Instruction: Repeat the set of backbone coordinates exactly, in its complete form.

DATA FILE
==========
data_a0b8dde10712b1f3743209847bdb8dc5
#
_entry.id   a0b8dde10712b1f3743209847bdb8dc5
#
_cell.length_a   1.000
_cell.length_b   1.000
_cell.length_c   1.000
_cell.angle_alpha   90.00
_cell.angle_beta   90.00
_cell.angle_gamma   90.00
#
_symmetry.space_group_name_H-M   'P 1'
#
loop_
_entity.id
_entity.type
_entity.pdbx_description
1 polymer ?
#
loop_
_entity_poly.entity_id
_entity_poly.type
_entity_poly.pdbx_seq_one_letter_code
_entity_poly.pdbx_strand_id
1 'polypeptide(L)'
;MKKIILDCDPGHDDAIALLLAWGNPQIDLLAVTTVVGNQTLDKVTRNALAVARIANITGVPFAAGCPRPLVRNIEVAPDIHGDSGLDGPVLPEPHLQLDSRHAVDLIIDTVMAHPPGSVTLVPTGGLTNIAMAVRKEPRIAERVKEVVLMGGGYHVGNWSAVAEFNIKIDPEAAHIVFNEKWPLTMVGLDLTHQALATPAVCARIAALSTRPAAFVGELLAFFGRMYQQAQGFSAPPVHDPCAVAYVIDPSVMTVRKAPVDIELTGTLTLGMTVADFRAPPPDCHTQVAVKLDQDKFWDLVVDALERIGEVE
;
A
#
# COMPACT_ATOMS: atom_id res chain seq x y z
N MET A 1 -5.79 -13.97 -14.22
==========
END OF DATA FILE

data_a0b8dde10712b1f3743209847bdb8dc5
#
_entry.id   a0b8dde10712b1f3743209847bdb8dc5
#
_cell.length_a   1.000
_cell.length_b   1.000
_cell.length_c   1.000
_cell.angle_alpha   90.00
_cell.angle_beta   90.00
_cell.angle_gamma   90.00
#
_symmetry.space_group_name_H-M   'P 1'
#
loop_
_entity.id
_entity.type
_entity.pdbx_description
1 polymer ?
#
loop_
_entity_poly.entity_id
_entity_poly.type
_entity_poly.pdbx_seq_one_letter_code
_entity_poly.pdbx_strand_id
1 'polypeptide(L)'
;MKKIILDCDPGHDDAIALLLAWGNPQIDLLAVTTVVGNQTLDKVTRNALAVARIANITGVPFAAGCPRPLVRNIEVAPDIHGDSGLDGPVLPEPHLQLDSRHAVDLIIDTVMAHPPGSVTLVPTGGLTNIAMAVRKEPRIAERVKEVVLMGGGYHVGNWSAVAEFNIKIDPEAAHIVFNEKWPLTMVGLDLTHQALATPAVCARIAALSTRPAAFVGELLAFFGRMYQQAQGFSAPPVHDPCAVAYVIDPSVMTVRKAPVDIELTGTLTLGMTVADFRAPPPDCHTQVAVKLDQDKFWDLVVDALERIGEVE
;
A
#
# COMPACT_ATOMS: atom_id res chain seq x y z
N MET A 1 -5.79 -13.97 -14.22